Objective To test the hypothesis that perinatal brain injury affects cortical auditory processing.
Methods Auditory event-related potentials (AERP) were assessed in preterm infants (n = 9, median gestational age 27.9 weeks, range 23.9–30.0) and term infants (n = 5, median gestational age 40.3 weeks, range 37.4–42.3) with perinatal intracerebral haemorrhage (ICH), and term infants with perinatal asphyxia (n = 4, median gestational age 39.4 weeks, range 37.9–40.3). Two control groups were used, preterm infants without cerebral abnormality (n = 9) and healthy term infants (n = 22). An oddball paradigm was used with a harmonic tone of 500 Hz frequency as the standard and of 750 Hz frequency as the deviant stimulus. The preterm infants were studied at term, 6 and 12 months of corrected age, and the full-term infants within 17 days after birth, and at 6 and 12 months of age. Mean AERP amplitudes were calculated over the 150–250 and 250–350 ms periods, separately to standard tones preceding deviants and to the deviant tones. The neurological outcome was followed to 2 years of age.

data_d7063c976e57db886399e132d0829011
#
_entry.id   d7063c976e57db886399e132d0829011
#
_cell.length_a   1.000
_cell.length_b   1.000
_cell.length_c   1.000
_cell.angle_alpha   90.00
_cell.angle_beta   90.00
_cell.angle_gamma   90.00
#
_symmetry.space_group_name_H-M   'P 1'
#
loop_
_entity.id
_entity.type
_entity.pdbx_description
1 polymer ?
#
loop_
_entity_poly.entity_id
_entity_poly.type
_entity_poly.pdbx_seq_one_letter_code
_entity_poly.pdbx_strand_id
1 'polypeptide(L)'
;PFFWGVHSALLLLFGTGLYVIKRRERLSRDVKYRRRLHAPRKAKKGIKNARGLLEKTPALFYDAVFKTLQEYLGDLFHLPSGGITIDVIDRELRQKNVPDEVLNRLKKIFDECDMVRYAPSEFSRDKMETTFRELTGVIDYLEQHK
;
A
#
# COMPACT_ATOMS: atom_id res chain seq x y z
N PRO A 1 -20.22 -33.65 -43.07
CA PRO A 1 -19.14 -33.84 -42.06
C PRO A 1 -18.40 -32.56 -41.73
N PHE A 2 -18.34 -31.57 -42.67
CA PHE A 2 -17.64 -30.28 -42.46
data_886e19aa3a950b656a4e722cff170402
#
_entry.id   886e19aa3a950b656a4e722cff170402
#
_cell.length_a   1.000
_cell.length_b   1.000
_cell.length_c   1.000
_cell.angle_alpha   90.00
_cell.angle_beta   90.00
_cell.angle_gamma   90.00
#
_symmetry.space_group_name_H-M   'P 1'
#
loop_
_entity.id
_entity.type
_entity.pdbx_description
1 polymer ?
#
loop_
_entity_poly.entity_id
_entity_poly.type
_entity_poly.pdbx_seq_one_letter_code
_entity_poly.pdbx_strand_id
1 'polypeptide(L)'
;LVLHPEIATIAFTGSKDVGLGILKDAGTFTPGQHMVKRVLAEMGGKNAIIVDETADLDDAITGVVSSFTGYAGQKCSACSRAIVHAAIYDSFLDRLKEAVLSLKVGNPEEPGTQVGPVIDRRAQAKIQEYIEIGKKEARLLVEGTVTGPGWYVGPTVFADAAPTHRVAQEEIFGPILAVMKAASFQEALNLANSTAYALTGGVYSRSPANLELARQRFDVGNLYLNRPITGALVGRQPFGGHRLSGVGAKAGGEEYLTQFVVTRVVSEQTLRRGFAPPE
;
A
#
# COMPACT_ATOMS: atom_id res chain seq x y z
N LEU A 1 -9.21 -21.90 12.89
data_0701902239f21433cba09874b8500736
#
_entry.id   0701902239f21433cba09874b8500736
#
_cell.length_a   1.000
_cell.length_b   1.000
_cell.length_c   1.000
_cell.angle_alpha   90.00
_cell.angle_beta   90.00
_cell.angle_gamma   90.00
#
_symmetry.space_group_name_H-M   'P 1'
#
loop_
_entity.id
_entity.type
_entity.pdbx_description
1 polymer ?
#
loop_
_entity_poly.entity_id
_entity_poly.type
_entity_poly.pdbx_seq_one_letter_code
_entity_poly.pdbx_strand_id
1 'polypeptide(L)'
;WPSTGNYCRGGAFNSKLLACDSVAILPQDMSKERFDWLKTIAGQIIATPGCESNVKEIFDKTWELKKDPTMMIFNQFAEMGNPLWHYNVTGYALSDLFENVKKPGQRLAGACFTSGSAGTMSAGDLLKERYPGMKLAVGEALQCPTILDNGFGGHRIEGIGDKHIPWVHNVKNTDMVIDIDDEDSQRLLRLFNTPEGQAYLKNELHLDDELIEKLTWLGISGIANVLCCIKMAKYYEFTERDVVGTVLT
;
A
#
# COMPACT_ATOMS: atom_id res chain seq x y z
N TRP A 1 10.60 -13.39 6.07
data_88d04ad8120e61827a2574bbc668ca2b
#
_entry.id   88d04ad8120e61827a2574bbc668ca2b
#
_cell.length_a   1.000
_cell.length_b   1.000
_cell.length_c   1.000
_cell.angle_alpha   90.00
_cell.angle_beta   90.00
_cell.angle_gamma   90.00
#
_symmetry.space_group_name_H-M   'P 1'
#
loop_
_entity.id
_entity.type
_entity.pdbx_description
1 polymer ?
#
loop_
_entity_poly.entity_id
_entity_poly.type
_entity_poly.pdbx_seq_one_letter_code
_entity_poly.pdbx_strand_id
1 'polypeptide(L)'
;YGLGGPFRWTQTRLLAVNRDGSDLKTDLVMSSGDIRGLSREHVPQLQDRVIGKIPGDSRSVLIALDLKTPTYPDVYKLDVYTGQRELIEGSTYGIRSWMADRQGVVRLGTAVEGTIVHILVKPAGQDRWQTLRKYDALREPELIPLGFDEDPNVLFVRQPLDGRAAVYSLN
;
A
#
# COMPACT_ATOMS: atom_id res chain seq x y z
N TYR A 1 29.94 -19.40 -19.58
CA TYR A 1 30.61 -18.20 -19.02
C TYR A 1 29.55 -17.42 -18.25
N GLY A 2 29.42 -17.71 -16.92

Results Term infants with asphyxia and ICH showed smaller responses than controls. Both the term and preterm ICH group showed more negative responses than controls. AERP alterations did not predict gross motor abnormalities at 2 years of age.
Conclusions Altered AERP may indicate that perinatal cerebral insults affect cortical auditory processing. Whether altered AERP predict cognitive dysfunction needs to be assessed in a study with extended follow-up.